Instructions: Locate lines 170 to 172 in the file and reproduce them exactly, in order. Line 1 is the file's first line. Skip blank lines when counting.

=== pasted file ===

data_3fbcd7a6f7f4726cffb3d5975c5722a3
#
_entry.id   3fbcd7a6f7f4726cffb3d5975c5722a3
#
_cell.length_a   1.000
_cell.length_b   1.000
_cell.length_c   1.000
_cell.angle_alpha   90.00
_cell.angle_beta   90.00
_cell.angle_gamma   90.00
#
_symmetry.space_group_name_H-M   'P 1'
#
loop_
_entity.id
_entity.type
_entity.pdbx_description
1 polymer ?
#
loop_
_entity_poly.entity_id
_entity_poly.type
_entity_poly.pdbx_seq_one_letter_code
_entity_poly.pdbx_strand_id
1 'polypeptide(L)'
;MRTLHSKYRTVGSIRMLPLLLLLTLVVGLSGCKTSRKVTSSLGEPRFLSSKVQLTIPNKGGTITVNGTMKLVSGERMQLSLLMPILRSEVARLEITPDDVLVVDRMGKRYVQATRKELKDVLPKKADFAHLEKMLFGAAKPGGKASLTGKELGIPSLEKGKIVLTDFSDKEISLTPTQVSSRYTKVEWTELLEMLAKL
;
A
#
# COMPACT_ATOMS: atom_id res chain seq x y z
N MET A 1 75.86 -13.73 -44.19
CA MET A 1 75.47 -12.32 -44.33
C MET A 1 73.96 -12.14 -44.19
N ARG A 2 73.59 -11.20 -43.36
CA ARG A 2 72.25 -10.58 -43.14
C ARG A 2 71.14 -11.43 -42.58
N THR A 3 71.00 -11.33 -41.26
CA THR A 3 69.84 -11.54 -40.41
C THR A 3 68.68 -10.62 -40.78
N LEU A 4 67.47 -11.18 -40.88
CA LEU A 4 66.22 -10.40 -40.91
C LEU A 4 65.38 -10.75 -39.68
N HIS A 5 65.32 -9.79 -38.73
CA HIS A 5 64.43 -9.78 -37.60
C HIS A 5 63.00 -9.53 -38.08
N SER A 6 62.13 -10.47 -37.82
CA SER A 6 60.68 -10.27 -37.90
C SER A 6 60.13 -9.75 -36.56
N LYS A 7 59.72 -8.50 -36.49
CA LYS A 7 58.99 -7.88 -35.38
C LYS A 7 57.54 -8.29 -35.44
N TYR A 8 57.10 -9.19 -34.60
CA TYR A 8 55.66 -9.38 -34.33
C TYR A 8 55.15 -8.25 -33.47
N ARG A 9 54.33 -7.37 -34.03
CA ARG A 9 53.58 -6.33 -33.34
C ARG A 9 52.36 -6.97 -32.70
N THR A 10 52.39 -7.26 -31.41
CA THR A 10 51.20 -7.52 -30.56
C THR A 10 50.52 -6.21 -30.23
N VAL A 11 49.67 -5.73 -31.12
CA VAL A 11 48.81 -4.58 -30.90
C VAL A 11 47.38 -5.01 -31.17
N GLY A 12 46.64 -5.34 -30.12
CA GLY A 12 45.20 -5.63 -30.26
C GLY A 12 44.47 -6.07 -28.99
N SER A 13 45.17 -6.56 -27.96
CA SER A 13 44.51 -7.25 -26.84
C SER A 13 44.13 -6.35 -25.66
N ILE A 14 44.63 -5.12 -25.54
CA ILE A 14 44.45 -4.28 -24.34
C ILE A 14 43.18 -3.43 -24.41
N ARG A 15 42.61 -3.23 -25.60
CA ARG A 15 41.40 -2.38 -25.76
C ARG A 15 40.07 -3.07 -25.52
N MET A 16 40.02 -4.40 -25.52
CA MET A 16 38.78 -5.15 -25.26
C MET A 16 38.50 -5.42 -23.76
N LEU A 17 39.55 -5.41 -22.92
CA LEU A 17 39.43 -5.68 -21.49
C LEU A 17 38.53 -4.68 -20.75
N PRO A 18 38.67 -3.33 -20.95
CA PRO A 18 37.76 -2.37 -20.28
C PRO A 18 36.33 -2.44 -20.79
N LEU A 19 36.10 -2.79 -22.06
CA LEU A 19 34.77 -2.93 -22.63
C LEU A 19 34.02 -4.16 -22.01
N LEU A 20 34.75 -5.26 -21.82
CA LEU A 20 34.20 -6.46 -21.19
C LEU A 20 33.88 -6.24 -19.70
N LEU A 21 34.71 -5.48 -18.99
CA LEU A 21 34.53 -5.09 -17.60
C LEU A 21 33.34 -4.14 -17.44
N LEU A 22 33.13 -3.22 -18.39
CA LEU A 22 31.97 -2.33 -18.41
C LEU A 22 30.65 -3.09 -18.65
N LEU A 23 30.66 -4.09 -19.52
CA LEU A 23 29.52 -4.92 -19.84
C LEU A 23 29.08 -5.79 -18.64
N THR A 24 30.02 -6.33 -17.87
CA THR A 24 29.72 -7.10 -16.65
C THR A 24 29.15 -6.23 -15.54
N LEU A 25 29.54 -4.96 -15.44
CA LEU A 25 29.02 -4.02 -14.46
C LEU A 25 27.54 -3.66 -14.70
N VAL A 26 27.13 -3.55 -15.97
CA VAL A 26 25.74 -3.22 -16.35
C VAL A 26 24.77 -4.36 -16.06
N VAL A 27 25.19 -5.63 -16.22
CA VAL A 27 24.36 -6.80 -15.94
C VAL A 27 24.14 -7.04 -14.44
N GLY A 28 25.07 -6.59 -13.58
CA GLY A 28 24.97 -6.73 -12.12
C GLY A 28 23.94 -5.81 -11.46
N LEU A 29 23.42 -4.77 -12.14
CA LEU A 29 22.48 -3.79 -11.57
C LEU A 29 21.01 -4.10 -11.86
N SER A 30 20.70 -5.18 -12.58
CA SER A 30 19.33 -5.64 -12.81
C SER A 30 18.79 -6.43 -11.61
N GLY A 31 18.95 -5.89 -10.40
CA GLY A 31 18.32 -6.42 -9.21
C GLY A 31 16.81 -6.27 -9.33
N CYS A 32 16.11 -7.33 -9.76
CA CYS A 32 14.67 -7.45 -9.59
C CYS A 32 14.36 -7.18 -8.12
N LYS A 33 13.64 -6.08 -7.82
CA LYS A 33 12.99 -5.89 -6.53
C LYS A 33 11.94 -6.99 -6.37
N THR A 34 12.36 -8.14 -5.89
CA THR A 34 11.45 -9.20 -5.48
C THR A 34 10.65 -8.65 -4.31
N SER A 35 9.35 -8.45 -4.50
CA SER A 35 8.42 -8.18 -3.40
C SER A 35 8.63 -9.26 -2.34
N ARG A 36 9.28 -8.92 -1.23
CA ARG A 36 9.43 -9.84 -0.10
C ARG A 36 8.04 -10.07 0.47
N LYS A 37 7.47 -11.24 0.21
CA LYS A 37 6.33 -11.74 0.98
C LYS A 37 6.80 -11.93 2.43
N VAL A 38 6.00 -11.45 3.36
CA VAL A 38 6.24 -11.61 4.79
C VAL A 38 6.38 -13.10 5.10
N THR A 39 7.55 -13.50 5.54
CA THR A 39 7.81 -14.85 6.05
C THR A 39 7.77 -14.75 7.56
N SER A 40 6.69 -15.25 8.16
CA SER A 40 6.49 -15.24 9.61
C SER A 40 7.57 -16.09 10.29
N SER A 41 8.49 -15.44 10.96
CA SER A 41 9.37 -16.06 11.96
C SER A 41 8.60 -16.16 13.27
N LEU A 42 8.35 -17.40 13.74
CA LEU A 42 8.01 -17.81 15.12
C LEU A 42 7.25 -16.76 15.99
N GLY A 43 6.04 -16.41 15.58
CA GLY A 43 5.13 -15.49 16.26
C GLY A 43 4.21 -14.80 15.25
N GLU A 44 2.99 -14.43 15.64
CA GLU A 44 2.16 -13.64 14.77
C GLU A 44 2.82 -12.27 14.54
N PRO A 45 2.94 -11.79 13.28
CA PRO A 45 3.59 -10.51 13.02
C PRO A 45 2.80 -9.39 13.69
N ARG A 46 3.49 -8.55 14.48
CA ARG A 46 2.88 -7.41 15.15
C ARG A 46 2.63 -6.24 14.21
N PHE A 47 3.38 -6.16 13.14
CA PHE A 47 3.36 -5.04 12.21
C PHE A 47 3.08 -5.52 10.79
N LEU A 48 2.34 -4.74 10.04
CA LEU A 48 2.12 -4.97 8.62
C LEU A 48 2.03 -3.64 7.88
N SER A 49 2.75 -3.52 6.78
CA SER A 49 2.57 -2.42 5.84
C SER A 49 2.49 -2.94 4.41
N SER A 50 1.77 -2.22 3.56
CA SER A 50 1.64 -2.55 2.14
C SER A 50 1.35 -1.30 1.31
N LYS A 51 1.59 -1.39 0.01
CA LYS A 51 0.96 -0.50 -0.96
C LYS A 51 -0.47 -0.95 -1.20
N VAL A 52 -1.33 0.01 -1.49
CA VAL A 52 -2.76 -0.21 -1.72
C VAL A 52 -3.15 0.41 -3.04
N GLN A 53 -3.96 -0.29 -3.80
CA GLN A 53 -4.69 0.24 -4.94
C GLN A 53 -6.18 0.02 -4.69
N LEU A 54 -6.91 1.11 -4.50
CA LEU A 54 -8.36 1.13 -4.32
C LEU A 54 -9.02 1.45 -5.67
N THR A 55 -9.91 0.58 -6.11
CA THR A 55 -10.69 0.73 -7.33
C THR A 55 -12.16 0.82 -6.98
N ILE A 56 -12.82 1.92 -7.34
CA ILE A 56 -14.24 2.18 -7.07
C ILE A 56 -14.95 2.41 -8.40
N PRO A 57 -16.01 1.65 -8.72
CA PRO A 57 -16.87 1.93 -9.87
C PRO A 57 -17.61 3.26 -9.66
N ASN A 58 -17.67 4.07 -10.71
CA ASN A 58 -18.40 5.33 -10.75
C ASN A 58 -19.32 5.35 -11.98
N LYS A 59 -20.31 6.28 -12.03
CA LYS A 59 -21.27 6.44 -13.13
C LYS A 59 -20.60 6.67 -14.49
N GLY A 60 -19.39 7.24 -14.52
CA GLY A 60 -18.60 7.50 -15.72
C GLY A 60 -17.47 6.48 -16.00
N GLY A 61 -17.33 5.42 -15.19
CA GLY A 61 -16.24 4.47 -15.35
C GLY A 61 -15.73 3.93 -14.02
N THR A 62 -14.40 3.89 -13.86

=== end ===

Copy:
CA PHE A 47 3.36 -5.04 12.21
C PHE A 47 3.08 -5.52 10.79
N LEU A 48 2.34 -4.74 10.04